An interesting result of this deadlock is a willingness in the justices to broker a compromise. The first panel of the day addressed the outcome of Zubik v. Burwell, a case on contraceptive coverage under the Affordable Care Act. When the court looked to be deadlocked once again, the justices decided on an attempt to reach a compromise, asking the two parties to work together to find an alternative solution. Once the parties agreed to continue to look for a solution, the decision was once again provided to the lower courts for specific deliberations. The attempt at brokering a solution for both parties was unprecedented, and one must wonder whether there will be more compromises suggested in future cases.

The Future of the Court

With the election comes quite a challenging atmosphere for the Supreme Court. The newest elected president might have the opportunity to appoint more than one justice who will sit on the court for more than a decade, affecting a great deal of cases. In addition, a potential continued block from Senate Republicans in a Democratic victory this election leaves the ninth seat in a state of uncertainty. Without a ruling on crucial cases that affect a great number of people in the country, and the continuing potential for a deadlocked court, it begs the question as to whether the court can continue to be as effective in future sessions without the addition of a ninth justice.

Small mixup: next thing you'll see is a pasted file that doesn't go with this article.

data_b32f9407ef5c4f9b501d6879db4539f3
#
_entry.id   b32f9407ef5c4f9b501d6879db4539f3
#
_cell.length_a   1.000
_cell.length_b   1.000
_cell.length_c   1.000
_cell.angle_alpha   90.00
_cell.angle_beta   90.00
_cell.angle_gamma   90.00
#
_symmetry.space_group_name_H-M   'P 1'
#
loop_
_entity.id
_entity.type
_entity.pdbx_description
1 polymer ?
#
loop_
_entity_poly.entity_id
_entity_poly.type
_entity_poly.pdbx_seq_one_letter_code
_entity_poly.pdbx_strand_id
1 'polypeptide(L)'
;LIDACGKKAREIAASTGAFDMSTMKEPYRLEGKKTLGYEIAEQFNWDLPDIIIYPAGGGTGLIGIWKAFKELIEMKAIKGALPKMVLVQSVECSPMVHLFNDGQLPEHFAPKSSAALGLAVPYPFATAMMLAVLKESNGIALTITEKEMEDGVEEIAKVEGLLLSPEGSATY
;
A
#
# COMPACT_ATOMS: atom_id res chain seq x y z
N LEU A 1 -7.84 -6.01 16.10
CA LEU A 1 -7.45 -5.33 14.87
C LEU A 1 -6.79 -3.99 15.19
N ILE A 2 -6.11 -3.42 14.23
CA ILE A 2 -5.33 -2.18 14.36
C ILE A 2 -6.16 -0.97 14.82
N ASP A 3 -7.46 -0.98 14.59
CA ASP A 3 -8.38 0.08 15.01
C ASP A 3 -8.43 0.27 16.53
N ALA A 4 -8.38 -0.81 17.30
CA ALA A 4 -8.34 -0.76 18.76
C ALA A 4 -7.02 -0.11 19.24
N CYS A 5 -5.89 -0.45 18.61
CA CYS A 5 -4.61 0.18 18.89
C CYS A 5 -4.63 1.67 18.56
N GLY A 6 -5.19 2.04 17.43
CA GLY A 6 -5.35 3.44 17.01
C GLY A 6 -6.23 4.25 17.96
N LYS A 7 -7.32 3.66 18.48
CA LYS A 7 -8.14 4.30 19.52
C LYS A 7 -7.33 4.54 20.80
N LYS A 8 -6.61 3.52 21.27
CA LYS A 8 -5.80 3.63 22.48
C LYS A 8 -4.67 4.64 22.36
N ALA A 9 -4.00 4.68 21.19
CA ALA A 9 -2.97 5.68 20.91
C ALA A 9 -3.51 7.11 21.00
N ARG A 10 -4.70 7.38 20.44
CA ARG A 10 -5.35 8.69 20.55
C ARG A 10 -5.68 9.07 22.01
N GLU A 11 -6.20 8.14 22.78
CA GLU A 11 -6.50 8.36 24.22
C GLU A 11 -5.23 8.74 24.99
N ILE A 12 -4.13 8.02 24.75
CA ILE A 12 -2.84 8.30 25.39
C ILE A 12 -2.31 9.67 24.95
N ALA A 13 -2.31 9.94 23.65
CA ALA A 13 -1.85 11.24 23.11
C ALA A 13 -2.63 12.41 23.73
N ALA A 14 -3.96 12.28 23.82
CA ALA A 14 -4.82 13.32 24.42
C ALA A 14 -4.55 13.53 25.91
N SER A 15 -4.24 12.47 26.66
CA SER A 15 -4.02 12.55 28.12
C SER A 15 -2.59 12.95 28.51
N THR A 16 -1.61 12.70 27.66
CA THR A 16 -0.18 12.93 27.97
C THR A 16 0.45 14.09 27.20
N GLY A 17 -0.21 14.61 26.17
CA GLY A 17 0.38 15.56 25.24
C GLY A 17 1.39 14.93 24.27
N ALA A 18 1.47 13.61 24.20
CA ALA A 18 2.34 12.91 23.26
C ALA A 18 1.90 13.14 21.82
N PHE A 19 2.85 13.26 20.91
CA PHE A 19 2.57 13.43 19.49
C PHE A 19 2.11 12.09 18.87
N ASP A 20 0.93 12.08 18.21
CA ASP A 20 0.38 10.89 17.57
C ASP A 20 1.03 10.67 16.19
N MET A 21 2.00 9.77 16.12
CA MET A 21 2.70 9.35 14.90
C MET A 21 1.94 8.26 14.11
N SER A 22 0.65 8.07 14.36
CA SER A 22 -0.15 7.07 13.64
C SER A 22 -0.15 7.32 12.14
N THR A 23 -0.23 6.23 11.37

Whatever the outcome of this election and future appointees, the Practising Law Institute’s expert faculty and panelists will undoubtedly address it at next year’s review!

 


Faculty & Panelists

  • Erwin Chemerinsky
    Dean of the School of Law
    Distinguished Professor of Law Raymond Pryke Professor of First Amendment Law
  • Martin A. Schwartz
    Professor Emeritus of Law
  • Joan Biskupic
    Journalist
    Visiting professor at the University of California, Irvine, law school
  • Sherry F. Colb
    Professor of Law & Charles Evans Hughes Scholar
    Cornell Law School
  • Michael C. Dorf
    Robert S. Stevens Professor of Law
    Cornell Law School
  • Leon Friedman
    Joseph Kushner Special Professor of Civil Liberties Law
    Hofstra Law School
  • Marci A. Hamilton
    Senior Fellow, Program for Research on Religion and Urban Civil Society
    University of Pennsylvania
  • Burt Neuborne
    Norman Dorsen Professor of Civil Liberties, Founding Legal Director, Brennan Center of Justice
    New York University School of Law
  • Cristina Rodríguez
    Leighton Homer Surbeck Professor of Law
    Yale Law School
  • Theodore M. Shaw
    Julius L. Chambers Distinguished Professor of Law  & Director of the Center for Civil Rights
    University of North Carolina School of Law, Chapel Hill
  • Honorable Jeffrey S. Sutton
    Judge, United States Court of Appeals for the Sixth Circuit
  • Jeffrey B. Wall
    Special Counsel, Co-Head Appellate Litigation Practice
    Sullivan & Cromwell LLP

Practising Law InstituteThis seminar/webcast was hosted by the Practising Law Institute. To register for any webcasts or seminars go to www.pli.edu for more information.